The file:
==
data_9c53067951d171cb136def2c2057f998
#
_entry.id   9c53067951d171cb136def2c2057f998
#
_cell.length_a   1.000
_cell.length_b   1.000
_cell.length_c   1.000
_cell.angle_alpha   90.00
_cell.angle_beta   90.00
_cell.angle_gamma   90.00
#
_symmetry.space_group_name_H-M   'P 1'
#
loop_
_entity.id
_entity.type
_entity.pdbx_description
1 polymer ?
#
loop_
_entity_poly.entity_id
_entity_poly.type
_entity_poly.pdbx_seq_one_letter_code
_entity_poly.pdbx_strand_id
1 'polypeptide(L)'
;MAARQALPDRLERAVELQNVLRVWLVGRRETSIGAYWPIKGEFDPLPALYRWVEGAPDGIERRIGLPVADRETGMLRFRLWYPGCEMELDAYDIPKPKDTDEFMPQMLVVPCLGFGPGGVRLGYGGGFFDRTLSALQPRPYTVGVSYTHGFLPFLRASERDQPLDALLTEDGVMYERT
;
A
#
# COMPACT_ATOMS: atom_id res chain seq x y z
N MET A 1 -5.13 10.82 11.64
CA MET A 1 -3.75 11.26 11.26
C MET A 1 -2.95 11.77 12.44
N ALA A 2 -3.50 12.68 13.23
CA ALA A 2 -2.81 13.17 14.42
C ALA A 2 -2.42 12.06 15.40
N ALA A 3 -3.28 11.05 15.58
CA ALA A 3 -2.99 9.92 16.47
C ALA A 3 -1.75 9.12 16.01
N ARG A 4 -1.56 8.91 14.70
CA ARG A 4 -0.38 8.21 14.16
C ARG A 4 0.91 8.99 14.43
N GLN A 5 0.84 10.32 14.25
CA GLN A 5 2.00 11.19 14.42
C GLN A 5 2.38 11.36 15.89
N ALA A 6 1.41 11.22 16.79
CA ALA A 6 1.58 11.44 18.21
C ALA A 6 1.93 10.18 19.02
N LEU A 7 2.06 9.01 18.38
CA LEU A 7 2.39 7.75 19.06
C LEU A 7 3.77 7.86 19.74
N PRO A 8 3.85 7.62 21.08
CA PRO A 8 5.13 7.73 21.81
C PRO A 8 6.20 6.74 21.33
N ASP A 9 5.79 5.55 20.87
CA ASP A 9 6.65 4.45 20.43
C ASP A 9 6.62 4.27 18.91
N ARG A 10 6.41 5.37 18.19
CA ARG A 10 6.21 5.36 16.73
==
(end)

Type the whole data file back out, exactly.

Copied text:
data_9c53067951d171cb136def2c2057f998
#
_entry.id   9c53067951d171cb136def2c2057f998
#
_cell.length_a   1.000
_cell.length_b   1.000
_cell.length_c   1.000
_cell.angle_alpha   90.00
_cell.angle_beta   90.00
_cell.angle_gamma   90.00
#
_symmetry.space_group_name_H-M   'P 1'
#
loop_
_entity.id
_entity.type
_entity.pdbx_description
1 polymer ?
#
loop_
_entity_poly.entity_id
_entity_poly.type
_entity_poly.pdbx_seq_one_letter_code
_entity_poly.pdbx_strand_id
1 'polypeptide(L)'
;MAARQALPDRLERAVELQNVLRVWLVGRRETSIGAYWPIKGEFDPLPALYRWVEGAPDGIERRIGLPVADRETGMLRFRLWYPGCEMELDAYDIPKPKDTDEFMPQMLVVPCLGFGPGGVRLGYGGGFFDRTLSALQPRPYTVGVSYTHGFLPFLRASERDQPLDALLTEDGVMYERT
;
A
#
# COMPACT_ATOMS: atom_id res chain seq x y z
N MET A 1 -5.13 10.82 11.64
CA MET A 1 -3.75 11.26 11.26
C MET A 1 -2.95 11.77 12.44
N ALA A 2 -3.50 12.68 13.23
CA ALA A 2 -2.81 13.17 14.42
C ALA A 2 -2.42 12.06 15.40
N ALA A 3 -3.28 11.05 15.58
CA ALA A 3 -2.99 9.92 16.47
C ALA A 3 -1.75 9.12 16.01
N ARG A 4 -1.56 8.91 14.70
CA ARG A 4 -0.38 8.21 14.16
C ARG A 4 0.91 8.99 14.43
N GLN A 5 0.84 10.32 14.25
CA GLN A 5 2.00 11.19 14.42
C GLN A 5 2.38 11.36 15.89
N ALA A 6 1.41 11.22 16.79
CA ALA A 6 1.58 11.44 18.21
C ALA A 6 1.93 10.18 19.02
N LEU A 7 2.06 9.01 18.38
CA LEU A 7 2.39 7.75 19.06
C LEU A 7 3.77 7.86 19.74
N PRO A 8 3.85 7.62 21.08
CA PRO A 8 5.13 7.73 21.81
C PRO A 8 6.20 6.74 21.33
N ASP A 9 5.79 5.55 20.87
CA ASP A 9 6.65 4.45 20.43
C ASP A 9 6.62 4.27 18.91
N ARG A 10 6.41 5.37 18.19
CA ARG A 10 6.21 5.36 16.73